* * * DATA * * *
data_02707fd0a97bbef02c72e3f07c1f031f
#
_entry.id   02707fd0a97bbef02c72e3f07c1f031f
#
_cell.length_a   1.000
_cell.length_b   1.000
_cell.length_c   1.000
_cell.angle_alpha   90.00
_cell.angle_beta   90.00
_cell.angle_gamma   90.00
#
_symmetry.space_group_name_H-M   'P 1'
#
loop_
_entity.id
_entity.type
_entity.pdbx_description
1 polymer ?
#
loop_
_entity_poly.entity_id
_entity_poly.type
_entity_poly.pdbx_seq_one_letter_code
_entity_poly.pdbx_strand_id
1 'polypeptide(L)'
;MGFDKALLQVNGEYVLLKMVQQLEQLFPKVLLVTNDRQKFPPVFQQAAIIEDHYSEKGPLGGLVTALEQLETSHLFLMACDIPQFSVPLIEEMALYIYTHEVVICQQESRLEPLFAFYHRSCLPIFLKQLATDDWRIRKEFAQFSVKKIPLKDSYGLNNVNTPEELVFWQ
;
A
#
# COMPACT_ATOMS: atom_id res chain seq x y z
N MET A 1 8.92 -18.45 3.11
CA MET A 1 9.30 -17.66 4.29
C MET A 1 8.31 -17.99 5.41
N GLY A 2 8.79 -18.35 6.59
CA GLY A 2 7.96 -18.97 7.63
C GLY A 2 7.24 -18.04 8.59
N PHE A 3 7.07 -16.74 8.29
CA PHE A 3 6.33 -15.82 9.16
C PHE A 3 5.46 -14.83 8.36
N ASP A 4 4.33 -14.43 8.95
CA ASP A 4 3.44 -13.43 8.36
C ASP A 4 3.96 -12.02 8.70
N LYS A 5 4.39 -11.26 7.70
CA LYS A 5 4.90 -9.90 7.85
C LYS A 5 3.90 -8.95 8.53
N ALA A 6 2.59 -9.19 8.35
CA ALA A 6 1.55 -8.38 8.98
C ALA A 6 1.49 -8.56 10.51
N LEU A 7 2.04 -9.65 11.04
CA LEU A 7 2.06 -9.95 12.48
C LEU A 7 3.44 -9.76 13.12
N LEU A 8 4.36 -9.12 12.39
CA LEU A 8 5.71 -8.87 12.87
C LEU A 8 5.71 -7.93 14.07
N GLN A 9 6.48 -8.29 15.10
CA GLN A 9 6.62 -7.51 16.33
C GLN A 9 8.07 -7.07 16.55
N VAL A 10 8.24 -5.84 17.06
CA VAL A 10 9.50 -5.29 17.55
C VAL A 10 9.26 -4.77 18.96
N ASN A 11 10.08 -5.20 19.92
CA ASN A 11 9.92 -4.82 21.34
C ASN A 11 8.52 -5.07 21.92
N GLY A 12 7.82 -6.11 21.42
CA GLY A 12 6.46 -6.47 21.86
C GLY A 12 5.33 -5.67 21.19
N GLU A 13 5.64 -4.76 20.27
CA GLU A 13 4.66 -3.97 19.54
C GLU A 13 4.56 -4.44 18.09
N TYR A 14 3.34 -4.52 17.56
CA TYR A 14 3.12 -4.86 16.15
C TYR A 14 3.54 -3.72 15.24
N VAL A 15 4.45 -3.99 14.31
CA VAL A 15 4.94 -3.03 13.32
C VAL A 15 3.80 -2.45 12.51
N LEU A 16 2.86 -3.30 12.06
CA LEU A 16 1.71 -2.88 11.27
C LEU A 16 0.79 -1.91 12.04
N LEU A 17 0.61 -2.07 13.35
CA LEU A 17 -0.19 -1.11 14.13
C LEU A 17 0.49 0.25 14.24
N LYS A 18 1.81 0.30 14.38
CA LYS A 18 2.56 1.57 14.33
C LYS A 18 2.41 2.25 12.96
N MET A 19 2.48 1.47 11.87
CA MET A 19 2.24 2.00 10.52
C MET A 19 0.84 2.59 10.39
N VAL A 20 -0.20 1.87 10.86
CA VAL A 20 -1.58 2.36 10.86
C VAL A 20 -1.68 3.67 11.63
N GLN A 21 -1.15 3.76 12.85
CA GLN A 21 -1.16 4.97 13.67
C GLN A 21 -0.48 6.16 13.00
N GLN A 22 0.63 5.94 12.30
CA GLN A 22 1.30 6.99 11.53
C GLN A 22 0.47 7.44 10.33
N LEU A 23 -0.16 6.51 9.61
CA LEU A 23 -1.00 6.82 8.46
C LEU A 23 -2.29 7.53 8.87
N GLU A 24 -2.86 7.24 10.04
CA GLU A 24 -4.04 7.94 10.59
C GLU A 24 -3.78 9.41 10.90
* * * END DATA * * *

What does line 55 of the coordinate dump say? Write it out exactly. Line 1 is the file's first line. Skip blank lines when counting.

N GLN A 9 6.48 -8.29 15.10